Trump now says he wants to tax the rich
NEW YORK — Does Donald Trump want to tax the rich? His plans say no, but his mouth sometimes says yes.
There is nothing in the various tax reform proposals President Trump has put out in the past two years to suggest he wants to tax the rich more. In fact, independent analyses of those plans estimate that the highest income households would do quite well and far better than everybody else.
Yet now he’s publicly suggesting that he’d be open to taxing the rich if it meant he could help the little guy.
“The truth is the people I care most about are the middle-income people in this country who have gotten screwed. And if there’s upward revision it’s going to be on high-income people,” Trump said in a Wall Street Journal interview.
What’s not clear from that statement, though, is what exactly he means by “upward revision.” Does he mean he wants high-income people to pay more than they do today or simply that they would get less of a tax cut than they would under earlier versions of his plans — which offered tax cuts on average to all income groups?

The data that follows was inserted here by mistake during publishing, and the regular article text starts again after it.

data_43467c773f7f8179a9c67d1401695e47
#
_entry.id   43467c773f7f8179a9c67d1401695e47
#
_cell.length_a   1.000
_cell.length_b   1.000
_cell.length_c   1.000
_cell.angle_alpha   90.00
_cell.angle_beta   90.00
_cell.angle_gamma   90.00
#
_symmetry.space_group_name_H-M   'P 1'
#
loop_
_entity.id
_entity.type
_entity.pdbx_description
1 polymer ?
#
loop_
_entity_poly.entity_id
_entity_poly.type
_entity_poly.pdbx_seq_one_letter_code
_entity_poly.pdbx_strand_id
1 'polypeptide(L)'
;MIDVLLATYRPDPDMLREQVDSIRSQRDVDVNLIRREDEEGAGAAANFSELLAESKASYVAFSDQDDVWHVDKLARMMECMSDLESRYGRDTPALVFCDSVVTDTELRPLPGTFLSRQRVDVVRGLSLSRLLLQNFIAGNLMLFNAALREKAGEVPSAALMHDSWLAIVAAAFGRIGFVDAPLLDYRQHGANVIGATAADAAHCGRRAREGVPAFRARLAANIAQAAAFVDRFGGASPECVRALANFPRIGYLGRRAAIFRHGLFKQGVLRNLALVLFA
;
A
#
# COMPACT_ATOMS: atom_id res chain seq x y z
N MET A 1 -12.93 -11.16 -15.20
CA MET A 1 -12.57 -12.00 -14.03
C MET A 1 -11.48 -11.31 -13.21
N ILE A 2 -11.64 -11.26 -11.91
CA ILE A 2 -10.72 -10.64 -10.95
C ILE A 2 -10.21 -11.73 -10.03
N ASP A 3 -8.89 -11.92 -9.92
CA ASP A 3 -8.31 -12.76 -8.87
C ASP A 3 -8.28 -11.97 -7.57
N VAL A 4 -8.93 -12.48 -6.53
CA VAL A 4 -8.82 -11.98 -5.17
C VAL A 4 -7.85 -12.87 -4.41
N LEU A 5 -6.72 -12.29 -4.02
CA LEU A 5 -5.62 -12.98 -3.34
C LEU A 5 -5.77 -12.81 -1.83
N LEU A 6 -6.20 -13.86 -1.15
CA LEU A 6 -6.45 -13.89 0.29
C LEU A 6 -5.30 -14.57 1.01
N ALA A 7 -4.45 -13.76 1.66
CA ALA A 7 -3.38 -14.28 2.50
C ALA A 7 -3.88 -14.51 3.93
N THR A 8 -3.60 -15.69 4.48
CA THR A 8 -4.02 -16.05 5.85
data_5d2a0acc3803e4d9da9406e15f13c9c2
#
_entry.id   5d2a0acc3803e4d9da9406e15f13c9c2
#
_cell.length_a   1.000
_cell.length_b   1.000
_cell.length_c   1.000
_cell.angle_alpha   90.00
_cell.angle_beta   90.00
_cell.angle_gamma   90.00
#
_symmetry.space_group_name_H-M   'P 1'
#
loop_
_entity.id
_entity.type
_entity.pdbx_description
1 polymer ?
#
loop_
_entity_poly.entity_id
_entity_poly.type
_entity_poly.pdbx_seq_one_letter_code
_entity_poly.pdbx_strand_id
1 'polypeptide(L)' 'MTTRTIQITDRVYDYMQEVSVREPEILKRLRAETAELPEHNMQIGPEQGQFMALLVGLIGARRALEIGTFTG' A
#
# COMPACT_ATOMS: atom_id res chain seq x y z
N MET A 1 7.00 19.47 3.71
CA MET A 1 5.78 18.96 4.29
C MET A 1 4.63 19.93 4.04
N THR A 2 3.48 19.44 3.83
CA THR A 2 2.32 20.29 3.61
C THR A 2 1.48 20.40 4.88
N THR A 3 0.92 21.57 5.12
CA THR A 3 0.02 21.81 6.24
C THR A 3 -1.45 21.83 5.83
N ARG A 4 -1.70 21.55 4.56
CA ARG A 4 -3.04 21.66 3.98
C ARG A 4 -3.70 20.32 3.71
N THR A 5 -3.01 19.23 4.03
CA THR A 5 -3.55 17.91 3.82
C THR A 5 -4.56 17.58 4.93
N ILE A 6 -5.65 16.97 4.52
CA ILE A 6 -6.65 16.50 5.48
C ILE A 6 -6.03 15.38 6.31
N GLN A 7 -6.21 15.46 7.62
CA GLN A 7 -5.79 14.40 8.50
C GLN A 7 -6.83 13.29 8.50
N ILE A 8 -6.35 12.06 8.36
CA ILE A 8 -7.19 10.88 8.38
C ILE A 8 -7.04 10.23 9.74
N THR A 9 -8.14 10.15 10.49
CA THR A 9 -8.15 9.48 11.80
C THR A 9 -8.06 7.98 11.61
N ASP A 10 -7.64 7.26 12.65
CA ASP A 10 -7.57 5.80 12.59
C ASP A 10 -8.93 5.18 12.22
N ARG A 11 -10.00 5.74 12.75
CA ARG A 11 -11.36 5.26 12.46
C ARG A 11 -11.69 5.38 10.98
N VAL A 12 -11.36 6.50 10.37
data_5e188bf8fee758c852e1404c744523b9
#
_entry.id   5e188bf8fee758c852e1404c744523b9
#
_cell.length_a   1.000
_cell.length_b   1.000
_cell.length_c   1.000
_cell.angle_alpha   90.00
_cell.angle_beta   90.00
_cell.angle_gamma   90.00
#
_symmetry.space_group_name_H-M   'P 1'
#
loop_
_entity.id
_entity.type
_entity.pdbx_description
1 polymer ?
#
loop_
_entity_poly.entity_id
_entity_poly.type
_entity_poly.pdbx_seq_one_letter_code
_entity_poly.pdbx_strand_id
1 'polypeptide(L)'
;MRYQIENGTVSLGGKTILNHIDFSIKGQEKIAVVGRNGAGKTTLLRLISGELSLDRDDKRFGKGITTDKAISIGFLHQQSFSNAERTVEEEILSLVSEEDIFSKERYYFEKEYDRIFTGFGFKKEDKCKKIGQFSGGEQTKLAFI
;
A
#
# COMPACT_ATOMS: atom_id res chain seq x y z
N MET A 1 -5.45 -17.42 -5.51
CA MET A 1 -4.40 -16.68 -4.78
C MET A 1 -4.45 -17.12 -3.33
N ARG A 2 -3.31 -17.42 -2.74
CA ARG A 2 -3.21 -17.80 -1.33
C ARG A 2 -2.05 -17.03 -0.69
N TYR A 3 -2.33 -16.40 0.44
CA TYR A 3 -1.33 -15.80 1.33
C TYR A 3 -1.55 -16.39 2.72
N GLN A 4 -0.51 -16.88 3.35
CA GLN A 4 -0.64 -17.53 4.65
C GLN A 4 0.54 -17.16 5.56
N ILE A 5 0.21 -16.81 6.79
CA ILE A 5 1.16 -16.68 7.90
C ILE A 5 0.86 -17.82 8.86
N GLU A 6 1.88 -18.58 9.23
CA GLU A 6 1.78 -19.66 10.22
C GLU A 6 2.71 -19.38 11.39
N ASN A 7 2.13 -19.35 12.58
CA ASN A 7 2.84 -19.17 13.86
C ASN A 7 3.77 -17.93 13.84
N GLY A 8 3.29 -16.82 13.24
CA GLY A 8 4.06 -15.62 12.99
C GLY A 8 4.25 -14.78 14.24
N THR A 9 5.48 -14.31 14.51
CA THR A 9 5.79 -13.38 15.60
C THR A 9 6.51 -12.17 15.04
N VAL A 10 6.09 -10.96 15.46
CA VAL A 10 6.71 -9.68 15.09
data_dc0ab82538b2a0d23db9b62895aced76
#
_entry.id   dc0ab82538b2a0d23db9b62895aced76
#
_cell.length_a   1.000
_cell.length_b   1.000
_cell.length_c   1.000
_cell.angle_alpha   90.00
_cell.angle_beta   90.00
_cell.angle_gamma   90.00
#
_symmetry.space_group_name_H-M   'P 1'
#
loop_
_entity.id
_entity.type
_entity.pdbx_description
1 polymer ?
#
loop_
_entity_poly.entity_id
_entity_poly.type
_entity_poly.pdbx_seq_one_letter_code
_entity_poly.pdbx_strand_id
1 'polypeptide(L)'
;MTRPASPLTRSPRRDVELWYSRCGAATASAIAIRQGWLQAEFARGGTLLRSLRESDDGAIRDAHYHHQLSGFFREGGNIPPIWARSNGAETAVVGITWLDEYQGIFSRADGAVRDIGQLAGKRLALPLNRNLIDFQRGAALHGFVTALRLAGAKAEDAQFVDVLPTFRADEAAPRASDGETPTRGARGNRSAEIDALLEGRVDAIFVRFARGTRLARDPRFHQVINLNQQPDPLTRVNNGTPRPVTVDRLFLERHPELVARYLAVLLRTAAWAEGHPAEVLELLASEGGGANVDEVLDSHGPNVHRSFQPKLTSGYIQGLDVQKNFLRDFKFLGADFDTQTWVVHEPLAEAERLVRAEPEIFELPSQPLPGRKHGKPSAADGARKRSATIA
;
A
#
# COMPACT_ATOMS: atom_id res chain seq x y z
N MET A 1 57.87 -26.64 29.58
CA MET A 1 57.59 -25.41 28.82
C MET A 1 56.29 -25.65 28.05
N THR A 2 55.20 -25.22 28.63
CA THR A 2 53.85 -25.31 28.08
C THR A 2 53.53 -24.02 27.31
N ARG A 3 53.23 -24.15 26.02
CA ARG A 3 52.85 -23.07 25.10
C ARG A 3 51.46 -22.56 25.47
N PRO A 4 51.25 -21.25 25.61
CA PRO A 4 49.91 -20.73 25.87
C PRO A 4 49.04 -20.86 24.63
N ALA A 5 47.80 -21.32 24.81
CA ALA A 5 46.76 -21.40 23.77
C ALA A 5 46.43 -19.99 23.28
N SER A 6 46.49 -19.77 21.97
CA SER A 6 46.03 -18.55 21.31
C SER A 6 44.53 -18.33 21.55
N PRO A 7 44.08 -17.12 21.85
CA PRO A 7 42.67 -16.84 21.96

You could read it both ways.
Trump said a friend of his told him, “‘Donald, don’t worry about the rich people. Tax the rich people. You got to take care of the people in the country.’ It was a very interesting statement. I feel the same way.”
Then he noted that charts showing the distributional effect of his proposals will “show that a rich guy who made $25 million last year is going to pay less than he was. In a certain way, I don’t like that. I’d rather take that difference and put it into the middle-income and put it into corporate.”
That, of course, suggests that $25 Million Man would pay about the same as he does today, so the tax code can offer more of a break to the middle class and corporations.
When asked for clarity at the White House briefing on Wednesday, Press Secretary Sarah Huckabee Sanders dodged the question, stressing the administration’s more general goals for tax reform — a simpler, fairer tax code, middle class tax relief and creating jobs.
Whatever Trump meant, the truth is there’s no telling what he will end up supporting until the White House releases a detailed framework, which Treasury Secretary Steven Mnuchin and National Economic Council Director Gary Cohn have been working on with Republican leaders in the House and Senate.
And ultimately, it won’t be clear until he actually signs a piece of tax legislation that manages to pass both chambers of Congress.